Until recently the history of America’s first Thanksgiving was a cute animated cartoon in my mind. While little is known about the occurrence, the little we do know tells a tale of betrayal and misjudgment. The issues facing the pilgrims and the Wampanogs were primarily different cultural practices, language barriers, and religious bigotry. These differences caused tremendous consequences, which we can not only learn from, but also we can come to understand more about why there is still war and international crisis today. Igrew up in a ever changing world.
The seasons changed, sometimes we had food, sometimes we did not. We often faced war and hatred from other tribes. Though we faced uncertainty at times we knew the stories of our ancestors, we had our home, religion, and families. We knew how to face the problems that arose. Our culture is like a protective cave, as Plato described. We grow with a particular way of thinking, perspectives, beliefs and practices. We feel comfortable around people who understand and think the way we do. This, while certainly not a bad thing, can cause issues when trying to identify with somebody from a different “cave”.
We, as humans, reject change. It scares us. We learn how to deal with expected or predicable changes, but when a problem arises that we are unsure of, our defensive shields go up and we fight it. People are driven by their emotions so we can understand when the pilgrims wash up in Plymouth their determination to take root in that area stems from fear, disease, loss and a great need of stability. At this time, their intentions can only be seen as pure. On the other hand, the Wampaoags and other Native tribes are scared, and rightfully so.
There are people invading their land and they don’t just want to live there, but they are bringing completely different cultural practices and beliefs to their home. They both had things they could learn from one another, the natives knew the land and how to use the environment to get what they needed. The pilgrims brought modern technology and tools that could be used to simplify their lives. While these things helped both colonies, the pilgrims came from a society that was “dog eat dog” they were independent and considered their way of life the “correct” way to live.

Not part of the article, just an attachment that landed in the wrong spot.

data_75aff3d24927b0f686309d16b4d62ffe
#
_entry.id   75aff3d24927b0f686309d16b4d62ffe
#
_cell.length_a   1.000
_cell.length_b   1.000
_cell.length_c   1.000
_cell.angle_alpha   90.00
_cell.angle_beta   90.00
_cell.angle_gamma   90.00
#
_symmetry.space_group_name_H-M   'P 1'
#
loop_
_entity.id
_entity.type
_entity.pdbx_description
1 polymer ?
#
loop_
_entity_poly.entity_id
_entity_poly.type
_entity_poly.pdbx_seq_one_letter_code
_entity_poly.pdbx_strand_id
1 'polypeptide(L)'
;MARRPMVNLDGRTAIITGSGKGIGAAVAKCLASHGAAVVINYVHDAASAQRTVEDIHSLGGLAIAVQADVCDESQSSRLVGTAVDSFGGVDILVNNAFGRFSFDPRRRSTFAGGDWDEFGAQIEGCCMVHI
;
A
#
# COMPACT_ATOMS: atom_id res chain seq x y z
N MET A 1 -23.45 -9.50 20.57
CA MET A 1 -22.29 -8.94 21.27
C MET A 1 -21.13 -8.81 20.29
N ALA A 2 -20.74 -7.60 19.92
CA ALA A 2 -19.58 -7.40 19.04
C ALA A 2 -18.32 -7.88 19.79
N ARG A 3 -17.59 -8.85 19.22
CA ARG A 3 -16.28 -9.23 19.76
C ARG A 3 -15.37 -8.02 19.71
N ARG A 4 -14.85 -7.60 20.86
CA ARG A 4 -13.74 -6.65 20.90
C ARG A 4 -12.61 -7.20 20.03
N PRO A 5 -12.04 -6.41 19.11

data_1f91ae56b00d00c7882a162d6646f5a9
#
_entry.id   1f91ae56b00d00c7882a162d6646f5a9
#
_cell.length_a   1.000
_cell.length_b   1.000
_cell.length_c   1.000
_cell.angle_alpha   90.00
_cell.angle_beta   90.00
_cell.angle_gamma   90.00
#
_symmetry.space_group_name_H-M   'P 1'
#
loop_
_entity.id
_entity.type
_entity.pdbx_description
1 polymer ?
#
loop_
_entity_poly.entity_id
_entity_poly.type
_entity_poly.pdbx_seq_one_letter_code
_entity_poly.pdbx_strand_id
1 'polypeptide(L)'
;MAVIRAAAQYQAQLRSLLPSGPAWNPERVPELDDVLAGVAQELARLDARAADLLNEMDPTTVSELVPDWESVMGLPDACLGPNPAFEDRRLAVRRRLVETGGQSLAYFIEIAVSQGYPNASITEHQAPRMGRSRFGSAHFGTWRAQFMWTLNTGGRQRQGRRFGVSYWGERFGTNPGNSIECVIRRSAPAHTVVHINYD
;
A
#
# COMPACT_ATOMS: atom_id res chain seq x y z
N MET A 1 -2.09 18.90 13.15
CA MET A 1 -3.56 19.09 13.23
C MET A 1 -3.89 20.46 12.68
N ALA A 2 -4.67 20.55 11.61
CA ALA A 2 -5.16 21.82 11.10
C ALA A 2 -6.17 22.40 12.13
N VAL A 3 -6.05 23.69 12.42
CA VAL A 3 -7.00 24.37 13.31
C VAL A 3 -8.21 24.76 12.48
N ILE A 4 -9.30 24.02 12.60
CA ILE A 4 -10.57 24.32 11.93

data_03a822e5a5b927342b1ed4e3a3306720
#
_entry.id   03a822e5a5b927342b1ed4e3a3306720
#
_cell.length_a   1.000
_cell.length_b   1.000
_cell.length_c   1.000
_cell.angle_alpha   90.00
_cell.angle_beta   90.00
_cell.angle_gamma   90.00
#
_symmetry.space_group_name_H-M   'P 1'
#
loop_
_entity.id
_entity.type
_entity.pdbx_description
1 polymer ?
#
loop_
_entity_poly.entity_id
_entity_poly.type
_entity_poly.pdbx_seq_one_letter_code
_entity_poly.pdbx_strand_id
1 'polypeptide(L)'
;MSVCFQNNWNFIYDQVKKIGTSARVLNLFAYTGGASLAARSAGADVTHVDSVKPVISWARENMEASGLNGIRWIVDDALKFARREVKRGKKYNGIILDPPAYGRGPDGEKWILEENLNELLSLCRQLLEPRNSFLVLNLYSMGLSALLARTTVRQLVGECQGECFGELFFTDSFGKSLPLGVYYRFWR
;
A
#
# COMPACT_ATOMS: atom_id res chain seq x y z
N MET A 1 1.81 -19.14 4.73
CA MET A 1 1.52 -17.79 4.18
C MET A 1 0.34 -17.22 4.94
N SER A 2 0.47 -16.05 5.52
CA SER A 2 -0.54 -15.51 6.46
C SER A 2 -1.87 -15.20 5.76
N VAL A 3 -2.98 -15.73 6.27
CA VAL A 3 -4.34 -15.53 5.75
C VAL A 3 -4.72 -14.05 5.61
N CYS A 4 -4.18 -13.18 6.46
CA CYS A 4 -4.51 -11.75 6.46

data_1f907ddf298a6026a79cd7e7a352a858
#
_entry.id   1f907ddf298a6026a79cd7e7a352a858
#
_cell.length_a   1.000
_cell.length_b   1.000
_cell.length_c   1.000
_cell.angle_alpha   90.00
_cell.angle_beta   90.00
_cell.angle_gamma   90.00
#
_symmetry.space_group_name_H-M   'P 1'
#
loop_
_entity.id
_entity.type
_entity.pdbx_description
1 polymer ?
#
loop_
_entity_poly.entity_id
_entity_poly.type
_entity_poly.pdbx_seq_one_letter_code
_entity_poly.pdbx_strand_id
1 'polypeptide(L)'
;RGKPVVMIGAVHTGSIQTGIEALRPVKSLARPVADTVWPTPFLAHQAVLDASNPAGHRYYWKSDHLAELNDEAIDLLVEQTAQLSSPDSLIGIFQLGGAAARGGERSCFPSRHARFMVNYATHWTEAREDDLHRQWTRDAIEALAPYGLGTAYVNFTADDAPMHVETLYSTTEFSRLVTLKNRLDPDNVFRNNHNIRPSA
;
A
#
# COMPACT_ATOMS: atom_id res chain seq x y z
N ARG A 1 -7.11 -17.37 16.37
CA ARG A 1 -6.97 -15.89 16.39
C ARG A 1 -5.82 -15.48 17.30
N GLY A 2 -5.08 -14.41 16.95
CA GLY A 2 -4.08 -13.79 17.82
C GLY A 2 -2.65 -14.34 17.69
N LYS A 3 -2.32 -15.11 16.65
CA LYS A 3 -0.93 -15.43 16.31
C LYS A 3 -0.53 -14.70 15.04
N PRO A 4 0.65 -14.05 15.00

The Wampanoags believed in living in harmony with the land, they had a complex government system, they worked together as a community, thus creating a distinct line between the two societies. When we first saw the white men we feared them, only I had hope that they could be our allies. We faced potential war from a nearby tribe and we were devastated by a disease that swept our through our tribe. The white men, I felt could be a gift form above. However, upon meeting I quickly realized we could not communicate.
The tongues we spoke were vastly different, therefore I couldn’t see how they could help us, or us them, unless we found a way to communicate. Language barriers are a problem that everybody is familiar with. How do you speak to someone who cannot understand you? The inability to communicate intensified the issues facing the Wampanoags and the pilgrims. Language in essence is culture. The way people speak, what they talk about, even grammar structure, stems from the society of the people speaking that language.
Even if we can speak the dialect, if we do not emphasize with the way those people are we cannot properly communicate. The Wampanogs fortunately did have somebody who could interpret for them; I believe this man is what made the brief alliance possible. The prisoner who had learned English was able to create an alliance with the pilgrims, which in turn would benefit both parties. However, as time passed, the differences among them became too great. Tradition separated them and they could not emphasize with one another. If they had taken more time to understand each other things may have been different.
The pilgrims, still fearing for safety, sincerely sought somewhere they could call “home”, but they chose to take land that was not theirs to take. They established a community among a nation of natives and refused to integrate their practices with theirs, instead choosing to claim the land as their own and create their own rules. The pilgrims established a society that opposed the natives, is this not an obvious recipe for war? This is where empathy really comes into play. In order to properly communicate with others, even people from the same culture, “we must first seek to understand and then seek to be understood.
The tension grows between us and our friends. Our religious views are different from one another. Among the largest issues was the religious bigotry enforced by the pilgrims. To me, the turning point in the allies’ relationship with each other was at the pilgrims fault. They chose to not practice empathy and learn what the natives believed, but to tell to them that they were wrong and needed to change. The pilgrims, while they may have had good intentions, attempted to force the Wampanoags to convert to Christianity.